Near the end of 1986, Xu Liangying, along with Liu Binyan and Fang Lizhi, called for an open symposium in remembrance of the 30-year anniversary of the "Anti-Rightists" movement. After the eruption of a student movement, Fang Lizhi, Liu Binyan, and Wang Ruowang were expelled from the Party. Xu Liangying avoided that fate only by a mistaken identity in the official report. Undeterred, he turned himself in to the authority as a protest.

In 1988, Xu Liangying became an active supporter and participant in the "Democracy Salon" organized by Liu Gang at Peking University. He was also very close to active students such as Wang Dan.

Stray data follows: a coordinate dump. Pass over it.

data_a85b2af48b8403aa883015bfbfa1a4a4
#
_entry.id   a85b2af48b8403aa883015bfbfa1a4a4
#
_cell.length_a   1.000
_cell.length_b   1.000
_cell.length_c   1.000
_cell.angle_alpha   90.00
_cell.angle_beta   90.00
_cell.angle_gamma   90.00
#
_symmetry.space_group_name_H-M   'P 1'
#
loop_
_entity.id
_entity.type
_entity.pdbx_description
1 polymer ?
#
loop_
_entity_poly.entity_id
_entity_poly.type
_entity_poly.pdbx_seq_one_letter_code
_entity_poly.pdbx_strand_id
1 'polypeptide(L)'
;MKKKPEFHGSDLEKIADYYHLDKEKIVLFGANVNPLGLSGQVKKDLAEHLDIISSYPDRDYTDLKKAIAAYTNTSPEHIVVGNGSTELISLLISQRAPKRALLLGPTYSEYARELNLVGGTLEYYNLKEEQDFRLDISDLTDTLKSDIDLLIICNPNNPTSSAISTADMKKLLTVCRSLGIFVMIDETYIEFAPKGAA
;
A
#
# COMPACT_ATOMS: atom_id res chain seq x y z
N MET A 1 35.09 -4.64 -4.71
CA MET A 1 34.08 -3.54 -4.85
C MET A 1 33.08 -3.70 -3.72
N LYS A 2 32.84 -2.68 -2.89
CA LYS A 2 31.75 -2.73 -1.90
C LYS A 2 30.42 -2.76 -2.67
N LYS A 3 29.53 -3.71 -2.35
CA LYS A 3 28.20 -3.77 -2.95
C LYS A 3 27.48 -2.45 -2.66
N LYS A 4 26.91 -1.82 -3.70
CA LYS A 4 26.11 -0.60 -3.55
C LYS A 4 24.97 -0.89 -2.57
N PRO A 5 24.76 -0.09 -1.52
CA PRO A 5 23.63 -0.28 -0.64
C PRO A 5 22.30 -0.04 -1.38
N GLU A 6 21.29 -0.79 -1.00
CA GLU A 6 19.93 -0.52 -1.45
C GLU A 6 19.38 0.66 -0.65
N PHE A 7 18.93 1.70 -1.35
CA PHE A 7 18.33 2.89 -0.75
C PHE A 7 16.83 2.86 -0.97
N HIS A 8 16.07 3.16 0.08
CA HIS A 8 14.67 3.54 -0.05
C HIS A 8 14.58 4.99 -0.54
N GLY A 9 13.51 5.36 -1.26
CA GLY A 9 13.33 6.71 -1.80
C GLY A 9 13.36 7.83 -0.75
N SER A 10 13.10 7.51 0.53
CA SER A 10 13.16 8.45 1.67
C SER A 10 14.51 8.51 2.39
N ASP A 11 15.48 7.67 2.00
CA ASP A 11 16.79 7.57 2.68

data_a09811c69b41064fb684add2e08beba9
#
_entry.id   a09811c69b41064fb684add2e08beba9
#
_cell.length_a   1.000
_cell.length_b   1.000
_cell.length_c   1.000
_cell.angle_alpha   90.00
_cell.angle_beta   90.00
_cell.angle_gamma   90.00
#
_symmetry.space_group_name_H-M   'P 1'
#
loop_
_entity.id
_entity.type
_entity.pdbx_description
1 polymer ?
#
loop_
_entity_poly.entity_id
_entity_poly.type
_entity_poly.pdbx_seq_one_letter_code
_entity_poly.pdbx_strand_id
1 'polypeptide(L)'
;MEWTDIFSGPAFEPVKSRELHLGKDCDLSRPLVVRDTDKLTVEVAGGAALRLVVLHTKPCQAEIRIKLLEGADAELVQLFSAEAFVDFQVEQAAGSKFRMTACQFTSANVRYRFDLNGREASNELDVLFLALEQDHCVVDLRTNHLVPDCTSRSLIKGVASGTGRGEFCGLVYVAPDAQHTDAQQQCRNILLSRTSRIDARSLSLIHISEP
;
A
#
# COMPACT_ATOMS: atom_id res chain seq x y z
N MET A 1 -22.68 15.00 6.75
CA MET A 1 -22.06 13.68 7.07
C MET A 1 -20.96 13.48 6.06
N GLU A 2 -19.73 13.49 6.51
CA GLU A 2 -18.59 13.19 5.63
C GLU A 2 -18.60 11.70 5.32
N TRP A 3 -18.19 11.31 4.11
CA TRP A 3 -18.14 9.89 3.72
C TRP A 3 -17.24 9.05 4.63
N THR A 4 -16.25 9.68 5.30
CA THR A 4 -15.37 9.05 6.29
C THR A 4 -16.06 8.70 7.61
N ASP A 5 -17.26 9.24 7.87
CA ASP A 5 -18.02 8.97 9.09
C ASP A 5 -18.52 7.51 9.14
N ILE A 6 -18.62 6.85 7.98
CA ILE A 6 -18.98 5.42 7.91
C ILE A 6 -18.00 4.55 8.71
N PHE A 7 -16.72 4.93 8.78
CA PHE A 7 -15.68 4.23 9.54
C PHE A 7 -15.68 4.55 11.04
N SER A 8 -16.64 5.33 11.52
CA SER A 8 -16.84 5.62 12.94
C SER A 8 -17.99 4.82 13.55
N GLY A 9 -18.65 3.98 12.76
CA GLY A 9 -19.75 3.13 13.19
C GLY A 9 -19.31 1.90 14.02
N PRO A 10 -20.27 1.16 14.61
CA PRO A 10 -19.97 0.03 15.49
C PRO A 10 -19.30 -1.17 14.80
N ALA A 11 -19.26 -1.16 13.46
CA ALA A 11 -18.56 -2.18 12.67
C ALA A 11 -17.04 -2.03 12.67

In early 1989, shortly after Fang Lizhi published his open letter to Deng Xiaoping, Xu Liangying organized many scientists and educators to co-sign a supporting open letter. However, he did not actively participating in the ensuring student movement, partly due to his heart conditions. Nonetheless, he was closely monitored by authorities during the entire movement. He refused to escape abroad after the massacre and stayed in Beijing, making every effort to help victims such as Fang Zheng.

Xu Liangying passed away in Beijing on January 28, 2013. He was 93.

People of 1989